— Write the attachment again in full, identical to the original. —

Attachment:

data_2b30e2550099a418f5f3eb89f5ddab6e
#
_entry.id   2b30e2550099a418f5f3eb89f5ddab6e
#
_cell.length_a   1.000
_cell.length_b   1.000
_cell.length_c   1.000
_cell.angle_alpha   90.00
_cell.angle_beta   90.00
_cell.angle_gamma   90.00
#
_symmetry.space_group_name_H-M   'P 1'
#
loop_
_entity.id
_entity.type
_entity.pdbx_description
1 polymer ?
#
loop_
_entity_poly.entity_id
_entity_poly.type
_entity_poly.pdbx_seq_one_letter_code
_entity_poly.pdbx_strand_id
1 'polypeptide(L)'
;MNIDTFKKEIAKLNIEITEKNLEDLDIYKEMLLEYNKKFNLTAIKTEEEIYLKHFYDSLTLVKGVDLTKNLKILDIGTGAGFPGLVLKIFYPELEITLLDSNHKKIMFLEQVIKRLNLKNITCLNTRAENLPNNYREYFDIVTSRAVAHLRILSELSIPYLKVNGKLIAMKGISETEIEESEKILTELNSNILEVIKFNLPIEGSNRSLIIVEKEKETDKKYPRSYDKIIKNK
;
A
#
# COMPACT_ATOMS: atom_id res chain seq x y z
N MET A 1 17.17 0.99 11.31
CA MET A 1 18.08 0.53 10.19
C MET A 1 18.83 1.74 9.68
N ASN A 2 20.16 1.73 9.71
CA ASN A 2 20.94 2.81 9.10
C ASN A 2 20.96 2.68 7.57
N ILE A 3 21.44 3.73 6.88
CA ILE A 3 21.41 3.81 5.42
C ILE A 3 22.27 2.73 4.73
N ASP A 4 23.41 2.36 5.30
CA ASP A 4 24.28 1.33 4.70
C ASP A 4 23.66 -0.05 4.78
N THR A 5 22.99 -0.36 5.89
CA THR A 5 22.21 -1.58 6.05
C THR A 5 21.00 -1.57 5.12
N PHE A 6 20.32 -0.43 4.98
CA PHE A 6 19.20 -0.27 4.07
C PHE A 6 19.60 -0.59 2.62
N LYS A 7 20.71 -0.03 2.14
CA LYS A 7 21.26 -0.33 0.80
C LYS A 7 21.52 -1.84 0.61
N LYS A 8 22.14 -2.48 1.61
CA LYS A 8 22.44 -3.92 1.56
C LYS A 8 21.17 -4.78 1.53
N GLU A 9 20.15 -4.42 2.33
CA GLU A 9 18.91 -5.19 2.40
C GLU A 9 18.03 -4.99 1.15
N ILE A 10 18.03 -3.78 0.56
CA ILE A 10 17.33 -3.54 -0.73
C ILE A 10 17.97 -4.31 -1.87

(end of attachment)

data_2b30e2550099a418f5f3eb89f5ddab6e
#
_entry.id   2b30e2550099a418f5f3eb89f5ddab6e
#
_cell.length_a   1.000
_cell.length_b   1.000
_cell.length_c   1.000
_cell.angle_alpha   90.00
_cell.angle_beta   90.00
_cell.angle_gamma   90.00
#
_symmetry.space_group_name_H-M   'P 1'
#
loop_
_entity.id
_entity.type
_entity.pdbx_description
1 polymer ?
#
loop_
_entity_poly.entity_id
_entity_poly.type
_entity_poly.pdbx_seq_one_letter_code
_entity_poly.pdbx_strand_id
1 'polypeptide(L)'
;MNIDTFKKEIAKLNIEITEKNLEDLDIYKEMLLEYNKKFNLTAIKTEEEIYLKHFYDSLTLVKGVDLTKNLKILDIGTGAGFPGLVLKIFYPELEITLLDSNHKKIMFLEQVIKRLNLKNITCLNTRAENLPNNYREYFDIVTSRAVAHLRILSELSIPYLKVNGKLIAMKGISETEIEESEKILTELNSNILEVIKFNLPIEGSNRSLIIVEKEKETDKKYPRSYDKIIKNK
;
A
#
# COMPACT_ATOMS: atom_id res chain seq x y z
N MET A 1 17.17 0.99 11.31
CA MET A 1 18.08 0.53 10.19
C MET A 1 18.83 1.74 9.68
N ASN A 2 20.16 1.73 9.71
CA ASN A 2 20.94 2.81 9.10
C ASN A 2 20.96 2.68 7.57
N ILE A 3 21.44 3.73 6.88
CA ILE A 3 21.41 3.81 5.42
C ILE A 3 22.27 2.73 4.73
N ASP A 4 23.41 2.36 5.30
CA ASP A 4 24.28 1.33 4.70
C ASP A 4 23.66 -0.05 4.78
N THR A 5 22.99 -0.36 5.89
CA THR A 5 22.21 -1.58 6.05
C THR A 5 21.00 -1.57 5.12
N PHE A 6 20.32 -0.43 4.98
CA PHE A 6 19.20 -0.27 4.07
C PHE A 6 19.60 -0.59 2.62
N LYS A 7 20.71 -0.03 2.14
CA LYS A 7 21.26 -0.33 0.80
C LYS A 7 21.52 -1.84 0.61
N LYS A 8 22.14 -2.48 1.61
CA LYS A 8 22.44 -3.92 1.56
C LYS A 8 21.17 -4.78 1.53
N GLU A 9 20.15 -4.42 2.33
CA GLU A 9 18.91 -5.19 2.40
C GLU A 9 18.03 -4.99 1.15
N ILE A 10 18.03 -3.78 0.56
CA ILE A 10 17.33 -3.54 -0.73
C ILE A 10 17.97 -4.31 -1.87